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Old Dec 10, 2003, 09:11 PM
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MVVS 2.15 (35cc) gas as a tug engine?

Hello all,

I have the opportunity to buy a barely run (4 tanks on the test stand only...never flown) MVVS 35CC gas engine for a fairly good price. The questions is, will this engine suffice for a tug for medium sized scale planes? The performance of the engine can be found at the bottom of this link:

http://morrishobbies.com/reviews/MVVS_215_3.jpg

Any ideas of how large a plane this will comfortably tow? I have a Rodel 4.2m K-21 that it will likely easily tow, but what about a Rodel Fox? A 4m, ~14lb Minimoa?

I have not thought of an airframe yet...any suggestions? This motor is probably a bit small for a Pegasus, correct?

It is about half the price of any DA engine I can get my hands on, and significantly cheaper than most Zenoahs.

Any input is appreciated.

If this is a false economy to buy this engine, I would appreciate hearing that, keeping in mind that we are not towing 6+m planes, and likely never will...plus there is another tug in town that is in the works to tow big monsters.

Thanks,

Ryan.
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Old Dec 10, 2003, 09:26 PM
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35cc towing

I used to tow with a senior telemaster type plane powered by an OS BGX1(35cc) glow engine. I did tow the Rodel 4m foxes a couple times. It is a bit marginal, it can be done with two good pilots. The ground run was quite long and it was important not to climb too steeply and on the other hand the fox will quickly overtake the tow plane if you are not at least flying level. Ron Wahl once towed a 25 lb. 5.3m duo discus with his BGX powered telemaster at the second Elmira meet. So it can be done if everything is done correctly.

You can get G62's used for cheap, I would go this route for towing 4m foxes and bigger - it is much easier for everyone.
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Old Dec 11, 2003, 10:22 AM
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Thanks for the comments. Personally, I have been sold on the idea that the Telemaster makes for a crappy towplane. If I were to use the MVVS in a better airframe with a far wider speed envelope, would you still not go for it?

How much more power realistically is the G-62 than the MVVS?

Thanks,

Ryan
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Old Dec 11, 2003, 09:13 PM
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A G-62 will produce about 22 pounds of static thrust with a 22/10 prop from my memory. I am skeptical of the preformance report on the 35 cc motor pulling 20 pounds of thrust, but who knows, maybe it is a breed apart.
Besides static thrust is only part of the equation. Once flying and pulling, Dynamic forces intervene.
The only way your'e going to know is to buy it and try it, but a 60 cc is a good starting point for faster heavier sailplanes. An improved, (IE: wider speed envelope tug) may or may not help. The Telemaster has its problems, especially landing, it does not want to, but for a first tow plane it does have a few advantages provided your flying on calm days and don't need to rush down and land quickly.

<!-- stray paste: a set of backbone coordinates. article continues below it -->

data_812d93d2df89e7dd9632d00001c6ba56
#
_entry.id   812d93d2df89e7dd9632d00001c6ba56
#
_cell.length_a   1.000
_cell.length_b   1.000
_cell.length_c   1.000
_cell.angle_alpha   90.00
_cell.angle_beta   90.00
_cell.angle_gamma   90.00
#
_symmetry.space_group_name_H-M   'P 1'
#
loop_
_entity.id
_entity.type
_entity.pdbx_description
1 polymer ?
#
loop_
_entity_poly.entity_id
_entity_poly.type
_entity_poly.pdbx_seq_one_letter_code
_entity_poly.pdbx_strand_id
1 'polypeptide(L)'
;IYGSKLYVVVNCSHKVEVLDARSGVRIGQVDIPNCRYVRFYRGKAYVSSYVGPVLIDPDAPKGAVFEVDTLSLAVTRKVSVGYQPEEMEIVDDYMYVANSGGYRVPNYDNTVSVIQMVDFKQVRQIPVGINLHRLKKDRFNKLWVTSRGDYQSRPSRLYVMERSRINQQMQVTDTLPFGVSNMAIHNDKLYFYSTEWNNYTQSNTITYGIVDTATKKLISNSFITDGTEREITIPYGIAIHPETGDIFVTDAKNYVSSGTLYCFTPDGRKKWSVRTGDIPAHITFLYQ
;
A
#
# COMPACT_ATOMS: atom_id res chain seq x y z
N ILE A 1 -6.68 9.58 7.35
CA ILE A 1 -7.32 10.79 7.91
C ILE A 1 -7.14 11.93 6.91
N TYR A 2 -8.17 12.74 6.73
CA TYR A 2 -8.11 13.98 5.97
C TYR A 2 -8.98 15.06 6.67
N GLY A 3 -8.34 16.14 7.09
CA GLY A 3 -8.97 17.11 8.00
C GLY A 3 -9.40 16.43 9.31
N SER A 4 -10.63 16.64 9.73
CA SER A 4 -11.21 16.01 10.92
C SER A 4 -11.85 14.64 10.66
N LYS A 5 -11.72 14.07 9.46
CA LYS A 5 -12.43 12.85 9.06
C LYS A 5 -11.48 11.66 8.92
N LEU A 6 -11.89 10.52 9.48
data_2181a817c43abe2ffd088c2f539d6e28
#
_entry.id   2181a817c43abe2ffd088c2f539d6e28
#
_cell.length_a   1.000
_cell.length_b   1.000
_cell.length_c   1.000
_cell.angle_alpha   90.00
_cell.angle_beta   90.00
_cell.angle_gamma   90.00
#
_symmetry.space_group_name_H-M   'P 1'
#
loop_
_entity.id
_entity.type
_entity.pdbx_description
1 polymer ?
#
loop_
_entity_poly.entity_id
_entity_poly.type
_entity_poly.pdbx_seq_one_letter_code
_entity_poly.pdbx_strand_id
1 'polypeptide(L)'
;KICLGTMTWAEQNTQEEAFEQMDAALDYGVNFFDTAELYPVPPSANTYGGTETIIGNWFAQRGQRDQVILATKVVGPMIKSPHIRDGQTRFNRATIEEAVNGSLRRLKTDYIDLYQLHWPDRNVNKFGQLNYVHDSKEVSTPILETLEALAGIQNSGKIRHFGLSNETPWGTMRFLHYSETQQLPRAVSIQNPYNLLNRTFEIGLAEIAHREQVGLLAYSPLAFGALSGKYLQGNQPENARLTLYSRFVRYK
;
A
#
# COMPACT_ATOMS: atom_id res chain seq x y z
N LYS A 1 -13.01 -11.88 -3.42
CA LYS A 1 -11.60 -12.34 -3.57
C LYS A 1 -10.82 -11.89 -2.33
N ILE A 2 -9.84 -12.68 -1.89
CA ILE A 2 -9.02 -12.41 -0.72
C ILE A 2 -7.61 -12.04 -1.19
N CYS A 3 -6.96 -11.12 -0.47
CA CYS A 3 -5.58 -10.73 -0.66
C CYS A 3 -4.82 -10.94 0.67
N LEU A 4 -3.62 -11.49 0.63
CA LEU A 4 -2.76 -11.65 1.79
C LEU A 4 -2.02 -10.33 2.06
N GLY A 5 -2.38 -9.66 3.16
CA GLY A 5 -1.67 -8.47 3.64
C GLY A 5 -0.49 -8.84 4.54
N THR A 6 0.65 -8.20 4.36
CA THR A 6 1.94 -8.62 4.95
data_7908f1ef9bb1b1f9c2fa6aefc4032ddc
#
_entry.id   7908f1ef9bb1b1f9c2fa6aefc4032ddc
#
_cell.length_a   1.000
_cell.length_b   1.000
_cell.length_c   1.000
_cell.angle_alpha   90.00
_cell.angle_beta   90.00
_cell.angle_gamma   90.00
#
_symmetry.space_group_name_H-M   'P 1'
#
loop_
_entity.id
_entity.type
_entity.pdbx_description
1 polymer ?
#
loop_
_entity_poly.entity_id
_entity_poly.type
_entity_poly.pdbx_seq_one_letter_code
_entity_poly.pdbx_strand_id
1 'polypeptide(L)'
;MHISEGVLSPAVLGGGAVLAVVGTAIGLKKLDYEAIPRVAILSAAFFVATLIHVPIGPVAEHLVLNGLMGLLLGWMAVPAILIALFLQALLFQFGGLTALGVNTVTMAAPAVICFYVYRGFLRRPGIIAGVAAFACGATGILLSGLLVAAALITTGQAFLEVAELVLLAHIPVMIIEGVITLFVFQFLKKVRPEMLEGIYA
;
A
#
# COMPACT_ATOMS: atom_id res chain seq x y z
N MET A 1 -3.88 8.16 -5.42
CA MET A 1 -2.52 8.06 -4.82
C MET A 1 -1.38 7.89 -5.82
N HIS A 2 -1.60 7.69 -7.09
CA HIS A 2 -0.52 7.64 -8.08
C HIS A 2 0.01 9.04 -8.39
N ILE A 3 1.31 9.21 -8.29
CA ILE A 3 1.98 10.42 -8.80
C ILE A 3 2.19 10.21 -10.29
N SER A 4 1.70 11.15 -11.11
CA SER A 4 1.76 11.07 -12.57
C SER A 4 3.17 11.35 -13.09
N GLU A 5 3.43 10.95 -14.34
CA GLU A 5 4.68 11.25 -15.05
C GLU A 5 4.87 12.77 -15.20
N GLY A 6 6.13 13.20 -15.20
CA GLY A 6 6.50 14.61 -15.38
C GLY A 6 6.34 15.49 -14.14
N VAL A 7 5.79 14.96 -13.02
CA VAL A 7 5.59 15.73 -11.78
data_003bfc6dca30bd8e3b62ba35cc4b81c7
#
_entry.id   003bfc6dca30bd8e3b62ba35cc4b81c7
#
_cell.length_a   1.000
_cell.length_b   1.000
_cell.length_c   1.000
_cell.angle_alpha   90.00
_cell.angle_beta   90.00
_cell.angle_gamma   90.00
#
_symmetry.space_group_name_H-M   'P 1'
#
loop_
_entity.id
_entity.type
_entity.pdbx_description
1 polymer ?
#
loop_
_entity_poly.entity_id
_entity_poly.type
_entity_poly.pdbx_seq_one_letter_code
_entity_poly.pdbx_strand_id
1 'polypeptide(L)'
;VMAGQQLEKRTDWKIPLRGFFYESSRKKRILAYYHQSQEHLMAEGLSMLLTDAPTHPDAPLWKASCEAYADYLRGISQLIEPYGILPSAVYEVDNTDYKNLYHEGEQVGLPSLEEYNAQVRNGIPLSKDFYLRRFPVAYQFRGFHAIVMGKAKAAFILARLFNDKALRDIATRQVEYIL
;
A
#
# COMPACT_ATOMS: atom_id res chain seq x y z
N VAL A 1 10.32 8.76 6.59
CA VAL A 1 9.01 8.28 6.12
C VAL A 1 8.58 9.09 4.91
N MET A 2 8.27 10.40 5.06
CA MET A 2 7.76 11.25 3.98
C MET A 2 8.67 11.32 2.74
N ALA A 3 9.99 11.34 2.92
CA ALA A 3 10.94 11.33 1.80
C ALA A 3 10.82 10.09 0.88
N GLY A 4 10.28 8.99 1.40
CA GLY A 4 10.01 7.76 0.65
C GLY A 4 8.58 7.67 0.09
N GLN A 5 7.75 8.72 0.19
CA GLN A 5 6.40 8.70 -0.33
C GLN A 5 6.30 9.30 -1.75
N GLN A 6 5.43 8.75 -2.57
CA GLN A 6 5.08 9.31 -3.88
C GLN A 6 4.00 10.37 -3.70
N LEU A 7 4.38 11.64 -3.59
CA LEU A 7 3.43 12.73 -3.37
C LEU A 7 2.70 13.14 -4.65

You might lookat a medum sized Lanier Stinger or similar, all up weight in the 17-20 pound range.

John Derstine
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Old Dec 12, 2003, 09:58 AM
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John,

I too am a little skeptical of the power output, though I have done some searching on the web and this motor is definitely a powerhouse based on may people's experiences. Whether it's actually as strong as a 62cc engine is debatable (and questionable in my mind) I guess the one advantage is it's bound to be a lot lighter than a G-62.

In your opinion, what is the best bang for your buck engine...factoring performance and reliability/startability into the equation?

I would say that 60cc is about my top limit for displacement.

Thanks for the input,

Ryan.
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Old Dec 12, 2003, 05:22 PM
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The default 60cc class motor has to be the G-62 both for price and reliability. Get a spring starter for it and it is easy to start. With a simple magneto ignition, it is easy to use and maintain.

The best in the class... the DA 50.

John

http://www.scalesoaring.net
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Old Dec 13, 2003, 12:27 AM
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Quote:
Originally posted by scalesoar
With a simple magneto ignition, it is easy to use and maintain.
This brings to light another question...what are your feelings on a magneto ignition? It's likely simpler, but are the reliability and performance gains of an electronic ignition well worth it?

Also, you say the DA50 is the best...what are your reasons? Balance? Power? Startability? Is the DA the kind of thing I would end up with a few years down the road anyways, or can I tow long and happily with a G-62 for many years to come?

Thanks for your help to this point. I'm still trying to decide the viability of a gas tug, since my worry still revolves around convincing the glider club to allow a gas plane at the field (even though the focus of aerotow is still on flying gliders)

Has anyone else out there successfully taken their club from a TD only club and brought in scale aerotowing? I would love to hear your experiences.

Thanks again,

Ryan.
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Old Dec 13, 2003, 07:38 AM
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Magneto ignition is cheap, convenient, and does not require separate batteries to create spark. the main drawback is the timing is fixed, that is why mag motors are notoriously hard to start, they optimize the timing for running at higher rpms. That said, the G-62 is one motor that will not run any better on battery ignition than mag, and if you add a 50 dollar spring starter it is a snap to start. There are other means like the "jumpstart" which temporarily retards the timing for starting, wher upon you disconect the device.